Vail Symposium presents climbing legend Tommy Caldwell
If you go ...
What: Vail Symposium’s Unlimited Adventure Series welcomes climber Tommy Caldwell.
Where: Donovan Pavilion, Vail.
When: Wednesday, Jan. 17, 6 p.m.
More information: Visit www.vailsymposium.org.
Tommy Caldwell became a climbing legend when he climbed the nearly vertical 3,000-foot Dawn Wall on El Capitan in Yosemite National Park with his climbing partner Kevin Jorgenson, a feat that is widely regarded as the hardest climb ever accomplished in the history of the sport.
On Wednesday, Jan. 17, the Vail Symposium presents Caldwell, author of “The Push: A Climber’s Journey of Endurance, Risk and Going Beyond Limits,” as part of its Unlimited Adventure Series. The presentation is at Donovan Pavilion in Vail at 6 p.m. Tickets are $10.
Penguin Books caught up with Caldwell to ask a few questions.
Penguin Books: You started rock climbing at an early age — you did your first roped climb at just 3 years old, and won your first competitions as a teenager. Can you describe how you fell in love with climbing and when you realized you wanted to make this your career?
Tommy Caldwell: When I was a kid, climbing was about adventure and playing in the outdoors. I didn’t understand how unique it was until I was a teenager and started to travel. Climbing took me to the wildest places in the world and showed me a community of passionate, non-traditional thinkers. I gained an understanding that climbing could be more than a sport. It could be a lifestyle and personal meditation, a way to find purpose and a beautiful addiction.
That’s when I fell in love with the endeavor. I did competitions because they motivated me to train and helped me to quantify progress. They also gave me enough money to quit my job and live full-time on the road. I never intended to make climbing a profession, I just did what I loved and the career grew organically from there.
PB: In 2000, you and three other climbers were kidnapped by Islamic militants in Kyrgyzstan and held captive for six days. As harrowing as this was, you trace the Kyrgyzstan experience as the possible origin of your aspirations to climb the Dawn Wall. Describe how your capture changed you both as a person and a climber.
TC: The Kyrgyzstan ordeal was my coming of age moment. During those six days, my teammates and I weathered a level of emotional and physical pain that was far beyond anything I could have imagined before. For a time afterwards I doubted everything. But as I returned to climbing, I began to understand how the experience shifted my perspective and unearthed a strength I did not know I had.
It raised my tolerance for pain and suffering and ignited a curiosity for the limits of human and personal capability. It also increased my capacity to love and built a belief that I had the power to choose how to view the world. The Dawn Wall became a manifestation of these ideas.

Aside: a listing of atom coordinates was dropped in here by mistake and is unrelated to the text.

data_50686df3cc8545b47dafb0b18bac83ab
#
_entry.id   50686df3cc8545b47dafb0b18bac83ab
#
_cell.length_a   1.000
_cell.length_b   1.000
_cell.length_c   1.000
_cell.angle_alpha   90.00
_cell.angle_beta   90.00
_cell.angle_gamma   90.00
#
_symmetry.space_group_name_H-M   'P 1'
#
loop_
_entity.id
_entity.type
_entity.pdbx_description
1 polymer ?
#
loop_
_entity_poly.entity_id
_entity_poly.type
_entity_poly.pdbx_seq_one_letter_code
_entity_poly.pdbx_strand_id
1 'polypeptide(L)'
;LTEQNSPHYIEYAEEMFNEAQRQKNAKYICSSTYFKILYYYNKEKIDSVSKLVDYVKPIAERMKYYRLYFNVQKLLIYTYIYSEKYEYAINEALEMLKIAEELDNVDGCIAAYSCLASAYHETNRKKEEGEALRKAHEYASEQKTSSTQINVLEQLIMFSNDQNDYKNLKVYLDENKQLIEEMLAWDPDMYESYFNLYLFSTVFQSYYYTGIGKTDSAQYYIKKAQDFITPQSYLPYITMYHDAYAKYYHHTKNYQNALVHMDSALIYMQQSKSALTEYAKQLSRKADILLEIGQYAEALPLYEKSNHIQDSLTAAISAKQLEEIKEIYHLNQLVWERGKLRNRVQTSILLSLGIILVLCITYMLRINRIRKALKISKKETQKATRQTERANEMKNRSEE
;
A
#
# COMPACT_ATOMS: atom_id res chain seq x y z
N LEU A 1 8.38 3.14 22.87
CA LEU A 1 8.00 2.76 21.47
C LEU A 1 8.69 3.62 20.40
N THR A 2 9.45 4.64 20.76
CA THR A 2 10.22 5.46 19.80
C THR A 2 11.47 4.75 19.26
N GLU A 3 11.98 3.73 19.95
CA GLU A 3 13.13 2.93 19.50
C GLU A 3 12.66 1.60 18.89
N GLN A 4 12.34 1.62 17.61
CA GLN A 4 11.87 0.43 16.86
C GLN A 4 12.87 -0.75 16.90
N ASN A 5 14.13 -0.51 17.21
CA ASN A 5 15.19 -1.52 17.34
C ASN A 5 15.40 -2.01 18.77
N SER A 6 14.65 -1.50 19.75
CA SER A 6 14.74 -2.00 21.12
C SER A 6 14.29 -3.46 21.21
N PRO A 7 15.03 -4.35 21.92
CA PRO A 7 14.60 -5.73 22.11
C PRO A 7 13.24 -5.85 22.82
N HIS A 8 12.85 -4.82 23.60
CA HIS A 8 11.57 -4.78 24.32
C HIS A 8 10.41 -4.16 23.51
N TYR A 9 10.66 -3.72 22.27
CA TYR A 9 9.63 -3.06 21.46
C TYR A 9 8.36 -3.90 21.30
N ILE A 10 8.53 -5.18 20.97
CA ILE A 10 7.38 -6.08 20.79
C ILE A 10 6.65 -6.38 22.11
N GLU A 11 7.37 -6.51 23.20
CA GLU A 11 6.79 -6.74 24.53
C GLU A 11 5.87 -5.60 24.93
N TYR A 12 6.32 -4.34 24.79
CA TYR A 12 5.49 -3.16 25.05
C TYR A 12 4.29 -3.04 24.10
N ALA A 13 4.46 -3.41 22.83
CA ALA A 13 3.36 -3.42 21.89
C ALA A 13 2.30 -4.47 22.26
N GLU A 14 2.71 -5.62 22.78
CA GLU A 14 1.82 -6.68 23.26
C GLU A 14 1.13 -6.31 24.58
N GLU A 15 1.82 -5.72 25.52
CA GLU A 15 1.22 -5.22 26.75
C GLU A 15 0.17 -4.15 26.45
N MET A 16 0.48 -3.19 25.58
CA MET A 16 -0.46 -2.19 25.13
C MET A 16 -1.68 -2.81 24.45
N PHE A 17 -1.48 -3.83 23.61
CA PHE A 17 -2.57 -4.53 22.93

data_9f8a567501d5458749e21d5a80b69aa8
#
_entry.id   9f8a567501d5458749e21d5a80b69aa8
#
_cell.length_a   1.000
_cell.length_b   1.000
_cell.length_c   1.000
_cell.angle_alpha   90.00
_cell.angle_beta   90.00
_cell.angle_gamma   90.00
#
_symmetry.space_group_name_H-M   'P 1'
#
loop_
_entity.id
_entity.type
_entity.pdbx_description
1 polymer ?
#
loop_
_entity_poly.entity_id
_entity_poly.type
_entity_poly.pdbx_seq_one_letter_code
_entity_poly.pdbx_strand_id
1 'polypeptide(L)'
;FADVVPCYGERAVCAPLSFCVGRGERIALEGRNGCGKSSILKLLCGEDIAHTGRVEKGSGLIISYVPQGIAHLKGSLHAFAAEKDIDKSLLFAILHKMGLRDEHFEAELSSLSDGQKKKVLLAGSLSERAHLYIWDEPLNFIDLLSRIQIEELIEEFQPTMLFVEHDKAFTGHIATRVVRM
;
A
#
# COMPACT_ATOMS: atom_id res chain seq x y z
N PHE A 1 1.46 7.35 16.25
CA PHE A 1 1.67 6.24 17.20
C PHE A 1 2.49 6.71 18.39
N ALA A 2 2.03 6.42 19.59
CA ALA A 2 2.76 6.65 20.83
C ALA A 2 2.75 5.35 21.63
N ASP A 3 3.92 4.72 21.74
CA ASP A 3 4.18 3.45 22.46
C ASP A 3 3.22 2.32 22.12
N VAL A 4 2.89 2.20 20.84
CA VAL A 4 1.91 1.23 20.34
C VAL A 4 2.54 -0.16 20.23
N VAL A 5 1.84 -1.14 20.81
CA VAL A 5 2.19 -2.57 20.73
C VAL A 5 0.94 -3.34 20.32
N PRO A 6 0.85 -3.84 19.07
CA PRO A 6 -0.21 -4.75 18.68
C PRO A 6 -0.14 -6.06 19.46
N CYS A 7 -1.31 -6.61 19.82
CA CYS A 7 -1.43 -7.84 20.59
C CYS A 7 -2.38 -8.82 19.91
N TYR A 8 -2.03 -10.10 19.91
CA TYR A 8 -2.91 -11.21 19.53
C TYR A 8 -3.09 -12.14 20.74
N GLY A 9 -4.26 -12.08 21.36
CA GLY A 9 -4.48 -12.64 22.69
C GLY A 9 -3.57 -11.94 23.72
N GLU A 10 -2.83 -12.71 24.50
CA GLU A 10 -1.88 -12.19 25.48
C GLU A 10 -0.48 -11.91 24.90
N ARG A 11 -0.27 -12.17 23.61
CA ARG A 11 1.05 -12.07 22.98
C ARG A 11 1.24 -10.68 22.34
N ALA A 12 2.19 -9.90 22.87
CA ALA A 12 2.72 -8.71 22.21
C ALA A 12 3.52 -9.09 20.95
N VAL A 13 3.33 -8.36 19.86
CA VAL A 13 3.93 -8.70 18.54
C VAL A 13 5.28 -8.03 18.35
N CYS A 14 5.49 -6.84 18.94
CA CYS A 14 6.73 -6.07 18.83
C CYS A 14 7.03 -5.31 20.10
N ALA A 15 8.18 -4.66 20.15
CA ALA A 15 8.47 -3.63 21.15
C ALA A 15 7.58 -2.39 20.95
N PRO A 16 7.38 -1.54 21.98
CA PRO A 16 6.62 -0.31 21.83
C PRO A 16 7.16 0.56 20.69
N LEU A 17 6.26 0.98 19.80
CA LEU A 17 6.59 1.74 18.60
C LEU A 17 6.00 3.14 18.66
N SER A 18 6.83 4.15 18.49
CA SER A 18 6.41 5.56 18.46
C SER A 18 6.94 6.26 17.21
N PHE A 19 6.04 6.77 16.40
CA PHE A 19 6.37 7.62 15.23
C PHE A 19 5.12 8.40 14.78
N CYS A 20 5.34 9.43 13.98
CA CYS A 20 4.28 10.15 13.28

PB: The crowning achievement of your climbing career was summiting the nearly vertical 3,000-foot Dawn Wall on El Capitan in Yosemite National Park with your climbing partner Kevin Jorgenson, a feat that is widely regarded as the hardest climb ever accomplished in the history of the sport. You trained and planned for seven years for this climb. Can you describe the feeling of summiting the Dawn Wall, after all those years preparing for and dreaming about it?
TC: For me, the feeling of summiting the Dawn Wall was not what most people would expect. Yes, it was powerful and emotional, and yes, I felt elation and a level of relief. But I also felt loss and sadness. The moment marked the end of a seven-year love affair. In many ways, the climb had been my closest companion through some dark days. Then it showed me how to dream. Topping out was like saying goodbye.
PB: As word spread, your Dawn Wall climb made worldwide headlines. Reporters from NPR, The New York Times and other major media outlets were calling for interviews. In one day, your Instagram account went from 5,000 followers to 50,000 thousand. You became a celebrity basically overnight. How did you cope with the attention on the wall, and how has it changed your life since?
TC: Outside recognition has never sat easy with me. But in a way, it’s part of the job that leads to a sustainable lifestyle.
The media explosion during our final climb was a new level. While on the wall, Kevin and I quickly realized that it would be too much of a distraction to pay attention to all media so we made the decision to only grant interviews to our favorite media outlets, NPR and The New York Times. After this, I dropped my cell phone off the wall and was therefore largely unaware of how big the story had become.
We topped out to news cameras, fans and a call from the president himself. People would greet us on the streets with tears in their eyes. I started to see that Kevin and I had unintentionally tapped into a formula for inspiration. The recognition still leaves me uneasy, but I understand now that the opportunity to touch the lives of so many is a privilege that should not be squandered.
In life there is a time to experience, a time to reflect,and a time to teach. More than anything the attention of climbing the Dawn Wall has changed my life from being purely a climber to being a climber, storyteller and teacher.